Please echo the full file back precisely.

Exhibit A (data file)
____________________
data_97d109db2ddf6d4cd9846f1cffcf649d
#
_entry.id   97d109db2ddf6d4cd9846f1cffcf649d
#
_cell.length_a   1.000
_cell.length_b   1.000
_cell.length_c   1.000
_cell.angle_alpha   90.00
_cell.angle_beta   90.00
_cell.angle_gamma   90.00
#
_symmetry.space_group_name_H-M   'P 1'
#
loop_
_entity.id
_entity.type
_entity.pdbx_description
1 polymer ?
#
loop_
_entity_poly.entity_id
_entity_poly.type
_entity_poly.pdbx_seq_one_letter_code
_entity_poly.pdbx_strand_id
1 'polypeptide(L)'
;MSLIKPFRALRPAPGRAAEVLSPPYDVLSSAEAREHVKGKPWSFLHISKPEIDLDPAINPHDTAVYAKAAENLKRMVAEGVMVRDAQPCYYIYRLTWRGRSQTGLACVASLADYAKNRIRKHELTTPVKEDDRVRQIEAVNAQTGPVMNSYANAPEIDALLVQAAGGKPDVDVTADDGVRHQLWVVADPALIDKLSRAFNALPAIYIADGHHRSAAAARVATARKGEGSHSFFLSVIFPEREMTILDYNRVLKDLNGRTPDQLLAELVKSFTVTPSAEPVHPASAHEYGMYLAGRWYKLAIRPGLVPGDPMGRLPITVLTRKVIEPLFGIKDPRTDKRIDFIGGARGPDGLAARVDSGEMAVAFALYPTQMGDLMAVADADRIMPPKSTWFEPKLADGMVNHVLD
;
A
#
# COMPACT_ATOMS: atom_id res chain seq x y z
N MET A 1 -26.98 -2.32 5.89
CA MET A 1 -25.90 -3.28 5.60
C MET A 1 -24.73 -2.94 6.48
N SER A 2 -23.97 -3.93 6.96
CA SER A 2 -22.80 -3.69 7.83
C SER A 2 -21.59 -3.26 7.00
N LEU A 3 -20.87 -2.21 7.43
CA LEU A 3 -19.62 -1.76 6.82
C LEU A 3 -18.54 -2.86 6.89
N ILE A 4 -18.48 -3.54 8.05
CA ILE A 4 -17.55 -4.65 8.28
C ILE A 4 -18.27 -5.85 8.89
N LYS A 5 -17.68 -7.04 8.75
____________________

data_97d109db2ddf6d4cd9846f1cffcf649d
#
_entry.id   97d109db2ddf6d4cd9846f1cffcf649d
#
_cell.length_a   1.000
_cell.length_b   1.000
_cell.length_c   1.000
_cell.angle_alpha   90.00
_cell.angle_beta   90.00
_cell.angle_gamma   90.00
#
_symmetry.space_group_name_H-M   'P 1'
#
loop_
_entity.id
_entity.type
_entity.pdbx_description
1 polymer ?
#
loop_
_entity_poly.entity_id
_entity_poly.type
_entity_poly.pdbx_seq_one_letter_code
_entity_poly.pdbx_strand_id
1 'polypeptide(L)'
;MSLIKPFRALRPAPGRAAEVLSPPYDVLSSAEAREHVKGKPWSFLHISKPEIDLDPAINPHDTAVYAKAAENLKRMVAEGVMVRDAQPCYYIYRLTWRGRSQTGLACVASLADYAKNRIRKHELTTPVKEDDRVRQIEAVNAQTGPVMNSYANAPEIDALLVQAAGGKPDVDVTADDGVRHQLWVVADPALIDKLSRAFNALPAIYIADGHHRSAAAARVATARKGEGSHSFFLSVIFPEREMTILDYNRVLKDLNGRTPDQLLAELVKSFTVTPSAEPVHPASAHEYGMYLAGRWYKLAIRPGLVPGDPMGRLPITVLTRKVIEPLFGIKDPRTDKRIDFIGGARGPDGLAARVDSGEMAVAFALYPTQMGDLMAVADADRIMPPKSTWFEPKLADGMVNHVLD
;
A
#
# COMPACT_ATOMS: atom_id res chain seq x y z
N MET A 1 -26.98 -2.32 5.89
CA MET A 1 -25.90 -3.28 5.60
C MET A 1 -24.73 -2.94 6.48
N SER A 2 -23.97 -3.93 6.96
CA SER A 2 -22.80 -3.69 7.83
C SER A 2 -21.59 -3.26 7.00
N LEU A 3 -20.87 -2.21 7.43
CA LEU A 3 -19.62 -1.76 6.82
C LEU A 3 -18.54 -2.86 6.89
N ILE A 4 -18.48 -3.54 8.05
CA ILE A 4 -17.55 -4.65 8.28
C ILE A 4 -18.27 -5.85 8.89
N LYS A 5 -17.68 -7.04 8.75